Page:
No matter whether they are about biogas, the use of solar energy to dry food, dairy farming or the different methods of irrigation all our projects in Ethiopia, Kenya, and Sri Lanka have something in common: They are all built on the three cornerstones of network, coordination and education and training which, ideally, should help the target group to achieve and sustain a better income and quality of life.
As an example we can look at Boccadep in Kenya. Ovegrazing and unbalanced cultivation has resulted in an inferior quality of soil. The crop produced from these fields is insufficient and this invariably leads to poverty which in turn results in extreme social difficulties and crime. The ones to suffer the most from these circumstances are the women and, of course, the weakest in the human chain: The children.
When we succeed in breaking this vicious circle then we can turn this chain of events in a positive direction. Not only is there enough food but workplaces and social networks are created.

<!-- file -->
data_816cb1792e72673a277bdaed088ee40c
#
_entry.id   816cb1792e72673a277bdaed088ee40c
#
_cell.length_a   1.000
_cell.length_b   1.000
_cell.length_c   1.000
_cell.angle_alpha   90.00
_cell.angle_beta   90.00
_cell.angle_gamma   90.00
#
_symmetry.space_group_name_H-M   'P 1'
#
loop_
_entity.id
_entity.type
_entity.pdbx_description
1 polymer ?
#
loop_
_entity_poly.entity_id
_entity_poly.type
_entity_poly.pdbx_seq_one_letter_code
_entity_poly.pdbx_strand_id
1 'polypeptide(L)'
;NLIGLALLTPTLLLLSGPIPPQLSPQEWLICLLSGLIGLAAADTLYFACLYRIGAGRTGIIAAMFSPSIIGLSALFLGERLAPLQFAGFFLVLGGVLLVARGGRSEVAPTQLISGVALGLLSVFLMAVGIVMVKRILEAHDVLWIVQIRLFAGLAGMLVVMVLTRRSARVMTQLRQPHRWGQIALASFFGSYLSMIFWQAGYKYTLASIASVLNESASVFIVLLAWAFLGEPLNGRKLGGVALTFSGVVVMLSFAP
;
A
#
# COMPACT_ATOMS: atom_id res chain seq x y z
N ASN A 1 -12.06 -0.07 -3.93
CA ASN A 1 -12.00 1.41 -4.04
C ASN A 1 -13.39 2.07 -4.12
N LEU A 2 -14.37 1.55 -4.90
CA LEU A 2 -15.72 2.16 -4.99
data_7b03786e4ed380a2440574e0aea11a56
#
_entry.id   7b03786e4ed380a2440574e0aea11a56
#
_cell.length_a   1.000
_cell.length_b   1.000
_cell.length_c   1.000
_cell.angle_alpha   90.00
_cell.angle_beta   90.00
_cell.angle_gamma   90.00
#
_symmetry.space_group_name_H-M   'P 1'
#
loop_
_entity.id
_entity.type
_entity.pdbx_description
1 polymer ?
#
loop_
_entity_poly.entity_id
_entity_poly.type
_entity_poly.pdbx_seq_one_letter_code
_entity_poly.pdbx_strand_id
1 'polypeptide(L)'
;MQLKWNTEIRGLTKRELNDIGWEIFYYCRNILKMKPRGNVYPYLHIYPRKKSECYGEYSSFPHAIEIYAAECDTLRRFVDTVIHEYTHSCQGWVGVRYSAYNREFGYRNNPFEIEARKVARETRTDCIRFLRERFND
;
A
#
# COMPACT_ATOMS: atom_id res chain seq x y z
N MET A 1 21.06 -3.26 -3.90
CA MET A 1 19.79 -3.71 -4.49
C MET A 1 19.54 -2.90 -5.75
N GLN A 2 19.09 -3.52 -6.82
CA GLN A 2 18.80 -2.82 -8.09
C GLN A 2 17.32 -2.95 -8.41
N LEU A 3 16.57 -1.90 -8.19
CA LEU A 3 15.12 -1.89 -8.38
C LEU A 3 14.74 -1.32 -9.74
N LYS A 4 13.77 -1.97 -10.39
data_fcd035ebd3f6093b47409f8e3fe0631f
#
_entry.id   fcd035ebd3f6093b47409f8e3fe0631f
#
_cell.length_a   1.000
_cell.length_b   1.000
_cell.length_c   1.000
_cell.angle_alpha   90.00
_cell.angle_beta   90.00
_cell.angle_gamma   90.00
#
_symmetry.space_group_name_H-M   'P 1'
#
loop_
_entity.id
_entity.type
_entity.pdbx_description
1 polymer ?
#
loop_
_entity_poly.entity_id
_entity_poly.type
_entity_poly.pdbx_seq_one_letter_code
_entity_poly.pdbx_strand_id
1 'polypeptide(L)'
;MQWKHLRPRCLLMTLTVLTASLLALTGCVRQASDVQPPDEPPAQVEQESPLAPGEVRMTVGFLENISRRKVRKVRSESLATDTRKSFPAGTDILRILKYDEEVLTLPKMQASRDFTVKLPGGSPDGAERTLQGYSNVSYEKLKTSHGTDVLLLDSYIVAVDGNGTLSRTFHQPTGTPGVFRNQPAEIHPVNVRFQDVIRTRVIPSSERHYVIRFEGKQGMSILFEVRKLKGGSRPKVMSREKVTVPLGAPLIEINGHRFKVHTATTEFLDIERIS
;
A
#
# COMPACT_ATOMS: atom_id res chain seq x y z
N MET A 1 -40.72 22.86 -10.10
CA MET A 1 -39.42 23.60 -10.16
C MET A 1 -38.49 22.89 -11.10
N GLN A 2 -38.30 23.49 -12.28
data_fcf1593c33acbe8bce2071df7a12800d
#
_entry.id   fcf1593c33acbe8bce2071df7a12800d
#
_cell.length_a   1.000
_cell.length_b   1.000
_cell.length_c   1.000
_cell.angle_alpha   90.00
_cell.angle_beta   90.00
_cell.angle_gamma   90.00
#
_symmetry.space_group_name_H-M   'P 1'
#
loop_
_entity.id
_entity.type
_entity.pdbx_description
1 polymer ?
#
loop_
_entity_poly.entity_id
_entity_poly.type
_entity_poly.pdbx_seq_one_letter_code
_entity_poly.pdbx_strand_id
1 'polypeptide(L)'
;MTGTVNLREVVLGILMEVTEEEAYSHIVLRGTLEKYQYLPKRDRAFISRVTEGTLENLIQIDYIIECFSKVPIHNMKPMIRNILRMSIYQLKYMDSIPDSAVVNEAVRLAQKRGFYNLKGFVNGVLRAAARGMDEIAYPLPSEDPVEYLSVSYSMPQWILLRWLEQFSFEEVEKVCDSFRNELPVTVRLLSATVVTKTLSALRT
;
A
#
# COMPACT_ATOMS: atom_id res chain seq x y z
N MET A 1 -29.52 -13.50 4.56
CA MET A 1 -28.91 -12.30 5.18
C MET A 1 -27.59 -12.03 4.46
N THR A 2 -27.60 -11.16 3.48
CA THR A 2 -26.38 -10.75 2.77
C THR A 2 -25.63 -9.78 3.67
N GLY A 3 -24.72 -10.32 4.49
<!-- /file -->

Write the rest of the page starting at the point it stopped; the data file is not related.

It is our aim to break this vicious circle with the help of agricultural projects specifically geared to help the population of that region. For example, in the olive grove project in Lalibela not only are young trees grown and protected but the project also includes finding out which young trees are the most suitable for that particular area. We also wish to show and teach the people how to use their own resources independently. This includes good functioning irrigation systems, appropriate use of sources of energy, a correct care for livestock and social structures which provide a pleasant working environment where each and everyone can profit from the experience and knowledge of the others.